The most common misunderstanding among students is the difference between EMF and voltage. As both have the same units so people consider both of them as one term. But actually, both are different. To understand the distinction between EMF and voltage, we must first define the terms EMF and voltage.
What is EMF?
EMF stands for electromotive force. In the absence of an electric current, EMF is the voltage at the source’s terminals. The definition of EMF is given as the amount of work required to separate the charge carriers in the source current such that the force acting on the charges at the source’s terminals is not a direct result of the field. Internal resistance causes the development of emf. Thus, electromotive force is the amount of work done in the energy transformation as well as the amount of electricity that passes through the electrical source or generator. EMF is measured in Volts and denoted by the symbol ε. The EMF is the energy supply from the source to each coulomb of charge. In other words, it is the energy supplied to the unit coulomb charge by an active source such as a battery. The above-mentioned circuit’s electromotive force is represented by the formula
ε = I (R + r)
Here r denotes the circuit’s internal resistance. R is the circuit’s external resistance. ε stands for electromotive force and I presents current.
What is Voltage?
The amount of energy required to move a unit charge from one end to the other is defined as the voltage. Voltage is denoted by the symbol V and the unit of voltage is volts. The voltage is generated primarily between the two poles of the electric circuit, i.e. between the anode and cathode of the battery. The positive terminal of the battery is referred to as the cathode, while the negative terminal is referred to as the anode. The potential at the source’s cathode will be greater than the potential at the anode. The voltage drop occurs when a potential difference or voltage is developed across the passive elements. (Passive elements-electrical elements that do not generate power, such as resistors and capacitors, and are used to dissipate and store charges). The voltage produced is the result of an electric field.
The definition of voltage is given as the amount of energy required to move a unit charge from one location to another. The electric and magnetic fields cause the voltage. Kirchhoff’s law states that the sum of voltage drops in a circuit equals the EMF, which actually tells us the relation between voltage and emf.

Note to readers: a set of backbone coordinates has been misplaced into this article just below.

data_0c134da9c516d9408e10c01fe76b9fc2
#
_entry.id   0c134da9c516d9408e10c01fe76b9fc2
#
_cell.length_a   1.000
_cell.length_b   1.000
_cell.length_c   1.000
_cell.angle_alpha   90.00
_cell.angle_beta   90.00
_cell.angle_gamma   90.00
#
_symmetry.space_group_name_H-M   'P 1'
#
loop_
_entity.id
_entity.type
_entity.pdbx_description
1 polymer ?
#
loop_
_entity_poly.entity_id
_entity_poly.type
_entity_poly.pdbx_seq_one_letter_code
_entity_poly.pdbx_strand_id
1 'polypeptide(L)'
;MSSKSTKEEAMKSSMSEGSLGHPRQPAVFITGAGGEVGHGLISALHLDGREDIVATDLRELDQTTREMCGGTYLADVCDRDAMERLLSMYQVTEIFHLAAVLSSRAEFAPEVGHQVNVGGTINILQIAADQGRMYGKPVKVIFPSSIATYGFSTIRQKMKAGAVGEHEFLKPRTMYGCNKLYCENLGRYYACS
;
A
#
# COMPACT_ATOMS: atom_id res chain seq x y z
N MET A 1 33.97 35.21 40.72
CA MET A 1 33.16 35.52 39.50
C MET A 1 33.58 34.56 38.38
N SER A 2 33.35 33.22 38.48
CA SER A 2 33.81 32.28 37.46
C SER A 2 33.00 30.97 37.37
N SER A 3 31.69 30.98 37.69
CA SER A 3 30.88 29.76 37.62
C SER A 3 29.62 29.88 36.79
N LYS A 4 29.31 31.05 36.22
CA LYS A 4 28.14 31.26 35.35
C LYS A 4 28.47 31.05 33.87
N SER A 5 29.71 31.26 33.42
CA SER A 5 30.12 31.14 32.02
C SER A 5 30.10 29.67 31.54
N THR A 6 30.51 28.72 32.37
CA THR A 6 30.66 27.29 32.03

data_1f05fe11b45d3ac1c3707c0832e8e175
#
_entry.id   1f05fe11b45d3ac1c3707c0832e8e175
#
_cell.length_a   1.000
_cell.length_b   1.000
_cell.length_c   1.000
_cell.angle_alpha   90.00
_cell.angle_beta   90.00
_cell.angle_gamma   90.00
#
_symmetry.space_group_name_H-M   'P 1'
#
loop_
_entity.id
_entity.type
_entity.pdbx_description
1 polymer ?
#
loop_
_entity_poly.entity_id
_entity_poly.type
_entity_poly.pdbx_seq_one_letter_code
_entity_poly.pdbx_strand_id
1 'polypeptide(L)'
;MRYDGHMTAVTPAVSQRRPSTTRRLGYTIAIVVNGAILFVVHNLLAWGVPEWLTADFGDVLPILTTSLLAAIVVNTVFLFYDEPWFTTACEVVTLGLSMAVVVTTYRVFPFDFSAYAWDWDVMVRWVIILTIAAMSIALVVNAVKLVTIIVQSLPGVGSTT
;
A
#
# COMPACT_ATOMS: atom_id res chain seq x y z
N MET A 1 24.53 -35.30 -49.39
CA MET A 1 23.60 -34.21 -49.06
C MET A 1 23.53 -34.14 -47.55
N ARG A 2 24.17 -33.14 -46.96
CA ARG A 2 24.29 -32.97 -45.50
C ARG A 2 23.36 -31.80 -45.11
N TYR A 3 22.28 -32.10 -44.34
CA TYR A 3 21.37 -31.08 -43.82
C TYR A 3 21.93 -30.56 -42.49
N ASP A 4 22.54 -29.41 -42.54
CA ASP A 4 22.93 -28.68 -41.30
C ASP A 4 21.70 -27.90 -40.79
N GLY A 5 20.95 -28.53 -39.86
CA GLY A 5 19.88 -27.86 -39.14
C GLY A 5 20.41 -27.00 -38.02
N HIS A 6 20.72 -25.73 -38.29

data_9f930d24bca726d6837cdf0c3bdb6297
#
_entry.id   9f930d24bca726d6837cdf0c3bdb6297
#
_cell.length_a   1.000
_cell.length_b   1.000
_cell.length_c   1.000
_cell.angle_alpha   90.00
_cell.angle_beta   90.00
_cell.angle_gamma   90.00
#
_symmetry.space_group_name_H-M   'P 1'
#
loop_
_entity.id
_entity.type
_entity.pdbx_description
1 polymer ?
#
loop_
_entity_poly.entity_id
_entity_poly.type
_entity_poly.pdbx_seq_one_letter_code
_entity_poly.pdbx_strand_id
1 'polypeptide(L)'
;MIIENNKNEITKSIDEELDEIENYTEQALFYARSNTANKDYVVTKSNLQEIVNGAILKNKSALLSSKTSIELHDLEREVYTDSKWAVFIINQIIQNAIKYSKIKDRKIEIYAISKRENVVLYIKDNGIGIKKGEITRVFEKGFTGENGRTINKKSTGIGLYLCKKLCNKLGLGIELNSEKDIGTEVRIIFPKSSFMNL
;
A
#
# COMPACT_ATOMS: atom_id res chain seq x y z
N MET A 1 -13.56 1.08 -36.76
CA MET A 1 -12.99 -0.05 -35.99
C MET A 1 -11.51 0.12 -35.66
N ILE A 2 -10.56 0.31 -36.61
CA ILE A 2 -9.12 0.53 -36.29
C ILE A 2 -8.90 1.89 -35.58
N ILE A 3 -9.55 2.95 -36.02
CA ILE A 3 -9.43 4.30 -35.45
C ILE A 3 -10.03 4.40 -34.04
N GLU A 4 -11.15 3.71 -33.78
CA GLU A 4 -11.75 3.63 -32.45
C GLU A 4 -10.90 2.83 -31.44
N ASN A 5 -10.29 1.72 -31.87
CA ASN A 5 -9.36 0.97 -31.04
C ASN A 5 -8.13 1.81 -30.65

What is back emf?
Motors and generators have been found to be very similar. Motors convert electrical energy into mechanical energy, whereas generators convert mechanical energy into electrical energy. Furthermore, motors and generators are built in the same way. When a motor’s coil is turned, magnetic flux changes and an emf is induced. When the motor’s coil rotates, it acts as a generator. This will occur whether the shaft is turned by an external input, such as a belt drive, or by the motor’s own action. That is, an emf is generated when a motor is working and its shaft is turning. According to Lenz’s law, the emf opposes any change, so the input emf that powers the motor will be opposed by the motor’s self-generated emf, which is referred to as the back emf of the motor.
What is the difference between EMF and voltage?
The voltage discovered is very small in comparison to emf, and it is the result of the internal resistance of the source itself, which is causing the voltage drop. EMF is made up of electrically charged particles that form as a result of the separation of electrons from atoms through the use of some type of energy, such as chemical, mechanical, or light energy.
EMF = W / Q
Here W is the amount of work done and Q is charge. Whereas, voltage is defined as the difference between the electrical states of the poles. Electrons move from the negative to the positive half of a closed electrical circuit. The work performed by the electric force in moving the charge from one point of the field to another is referred to as electrical voltage.
Difference between emf and voltage
- The EMF is a measure of the amount of energy supplied to each coulomb of charge, whereas the voltage is the amount of energy required for one coulomb of charge to move from one point to another.
- The EMF is represented by ε, whereas the voltage is represented by the symbol V.
- The EMF is measured between the source’s end points when no current flows through it, whereas the voltage is measured between any two points in a closed circuit.
- The electrochemical cell, dynamo, photodiodes, and so on generate the EMF, whereas the voltage is caused by the electric and magnetic fields.
- Current flows between two points due to a potential difference or voltage difference. The potential difference between two electrodes is maintained by EMF.
- The formula of voltage is simply given by Ohm’s law: V = I R, whereas the formula of emf is different: ε = W / Q or ε = I (R +r).
- Voltage is dependent on the circuit’s resistance while emf doesn’t.
- Voltage is the effect of EMF and EMF is the cause of voltage.
- The value of emf is always greater than voltage.
- The intensity of emf is always constant while the voltage intensity varies by the voltage drop across the external resistance.